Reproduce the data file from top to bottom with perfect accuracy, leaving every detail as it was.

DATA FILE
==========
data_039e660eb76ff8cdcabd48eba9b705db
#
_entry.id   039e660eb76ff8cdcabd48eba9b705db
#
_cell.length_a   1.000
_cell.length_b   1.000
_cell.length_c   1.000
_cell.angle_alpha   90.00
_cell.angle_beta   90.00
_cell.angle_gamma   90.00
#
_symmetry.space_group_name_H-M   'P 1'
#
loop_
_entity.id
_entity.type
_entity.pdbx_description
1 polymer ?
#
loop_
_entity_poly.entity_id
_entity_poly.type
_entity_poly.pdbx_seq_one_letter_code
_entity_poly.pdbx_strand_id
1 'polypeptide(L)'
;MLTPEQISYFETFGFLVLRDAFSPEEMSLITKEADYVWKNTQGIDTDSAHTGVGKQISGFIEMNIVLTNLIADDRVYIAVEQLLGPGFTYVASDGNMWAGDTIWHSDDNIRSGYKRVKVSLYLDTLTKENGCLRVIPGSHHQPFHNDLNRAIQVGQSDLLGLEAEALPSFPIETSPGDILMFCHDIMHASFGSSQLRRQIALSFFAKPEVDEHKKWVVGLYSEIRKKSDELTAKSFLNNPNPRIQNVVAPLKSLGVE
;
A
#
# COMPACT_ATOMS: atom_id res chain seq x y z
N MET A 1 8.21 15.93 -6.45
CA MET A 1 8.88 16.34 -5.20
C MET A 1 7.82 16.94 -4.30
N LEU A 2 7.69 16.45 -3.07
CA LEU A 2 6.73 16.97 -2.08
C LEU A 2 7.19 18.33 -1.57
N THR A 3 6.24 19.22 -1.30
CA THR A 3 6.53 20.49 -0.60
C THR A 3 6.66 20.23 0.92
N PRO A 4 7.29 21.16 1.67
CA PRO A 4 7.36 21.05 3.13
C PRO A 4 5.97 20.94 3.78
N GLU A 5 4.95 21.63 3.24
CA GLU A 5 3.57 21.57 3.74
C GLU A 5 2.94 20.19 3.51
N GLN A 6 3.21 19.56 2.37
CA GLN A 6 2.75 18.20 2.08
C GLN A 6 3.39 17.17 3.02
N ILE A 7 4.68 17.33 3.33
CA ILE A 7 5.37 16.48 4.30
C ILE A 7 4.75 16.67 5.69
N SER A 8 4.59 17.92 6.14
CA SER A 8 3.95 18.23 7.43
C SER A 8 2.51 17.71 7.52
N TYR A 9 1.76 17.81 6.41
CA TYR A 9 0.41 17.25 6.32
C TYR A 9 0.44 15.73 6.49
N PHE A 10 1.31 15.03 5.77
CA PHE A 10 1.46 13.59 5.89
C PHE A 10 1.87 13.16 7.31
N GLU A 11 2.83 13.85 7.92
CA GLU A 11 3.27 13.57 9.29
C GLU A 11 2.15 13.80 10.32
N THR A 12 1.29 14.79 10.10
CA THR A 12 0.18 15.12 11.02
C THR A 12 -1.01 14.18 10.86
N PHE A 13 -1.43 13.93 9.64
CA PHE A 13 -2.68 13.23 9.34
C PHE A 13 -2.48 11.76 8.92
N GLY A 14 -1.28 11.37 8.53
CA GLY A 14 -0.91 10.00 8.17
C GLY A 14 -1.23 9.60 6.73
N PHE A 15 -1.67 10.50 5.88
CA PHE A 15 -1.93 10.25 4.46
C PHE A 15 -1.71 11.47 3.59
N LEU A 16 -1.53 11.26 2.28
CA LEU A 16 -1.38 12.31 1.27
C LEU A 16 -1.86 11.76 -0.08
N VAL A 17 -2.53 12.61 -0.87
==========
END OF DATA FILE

data_039e660eb76ff8cdcabd48eba9b705db
#
_entry.id   039e660eb76ff8cdcabd48eba9b705db
#
_cell.length_a   1.000
_cell.length_b   1.000
_cell.length_c   1.000
_cell.angle_alpha   90.00
_cell.angle_beta   90.00
_cell.angle_gamma   90.00
#
_symmetry.space_group_name_H-M   'P 1'
#
loop_
_entity.id
_entity.type
_entity.pdbx_description
1 polymer ?
#
loop_
_entity_poly.entity_id
_entity_poly.type
_entity_poly.pdbx_seq_one_letter_code
_entity_poly.pdbx_strand_id
1 'polypeptide(L)'
;MLTPEQISYFETFGFLVLRDAFSPEEMSLITKEADYVWKNTQGIDTDSAHTGVGKQISGFIEMNIVLTNLIADDRVYIAVEQLLGPGFTYVASDGNMWAGDTIWHSDDNIRSGYKRVKVSLYLDTLTKENGCLRVIPGSHHQPFHNDLNRAIQVGQSDLLGLEAEALPSFPIETSPGDILMFCHDIMHASFGSSQLRRQIALSFFAKPEVDEHKKWVVGLYSEIRKKSDELTAKSFLNNPNPRIQNVVAPLKSLGVE
;
A
#
# COMPACT_ATOMS: atom_id res chain seq x y z
N MET A 1 8.21 15.93 -6.45
CA MET A 1 8.88 16.34 -5.20
C MET A 1 7.82 16.94 -4.30
N LEU A 2 7.69 16.45 -3.07
CA LEU A 2 6.73 16.97 -2.08
C LEU A 2 7.19 18.33 -1.57
N THR A 3 6.24 19.22 -1.30
CA THR A 3 6.53 20.49 -0.60
C THR A 3 6.66 20.23 0.92
N PRO A 4 7.29 21.16 1.67
CA PRO A 4 7.36 21.05 3.13
C PRO A 4 5.97 20.94 3.78
N GLU A 5 4.95 21.63 3.24
CA GLU A 5 3.57 21.57 3.74
C GLU A 5 2.94 20.19 3.51
N GLN A 6 3.21 19.56 2.37
CA GLN A 6 2.75 18.20 2.08
C GLN A 6 3.39 17.17 3.02
N ILE A 7 4.68 17.33 3.33
CA ILE A 7 5.37 16.48 4.30
C ILE A 7 4.75 16.67 5.69
N SER A 8 4.59 17.92 6.14
CA SER A 8 3.95 18.23 7.43
C SER A 8 2.51 17.71 7.52
N TYR A 9 1.76 17.81 6.41
CA TYR A 9 0.41 17.25 6.32
C TYR A 9 0.44 15.73 6.49
N PHE A 10 1.31 15.03 5.77
CA PHE A 10 1.46 13.59 5.89
C PHE A 10 1.87 13.16 7.31
N GLU A 11 2.83 13.85 7.92
CA GLU A 11 3.27 13.57 9.29
C GLU A 11 2.15 13.80 10.32
N THR A 12 1.29 14.79 10.10
CA THR A 12 0.18 15.12 11.02
C THR A 12 -1.01 14.18 10.86
N PHE A 13 -1.43 13.93 9.64
CA PHE A 13 -2.68 13.23 9.34
C PHE A 13 -2.48 11.76 8.92
N GLY A 14 -1.28 11.37 8.53
CA GLY A 14 -0.91 10.00 8.17
C GLY A 14 -1.23 9.60 6.73
N PHE A 15 -1.67 10.50 5.88
CA PHE A 15 -1.93 10.25 4.46
C PHE A 15 -1.71 11.47 3.59
N LEU A 16 -1.53 11.26 2.28
CA LEU A 16 -1.38 12.31 1.27
C LEU A 16 -1.86 11.76 -0.08
N VAL A 17 -2.53 12.61 -0.87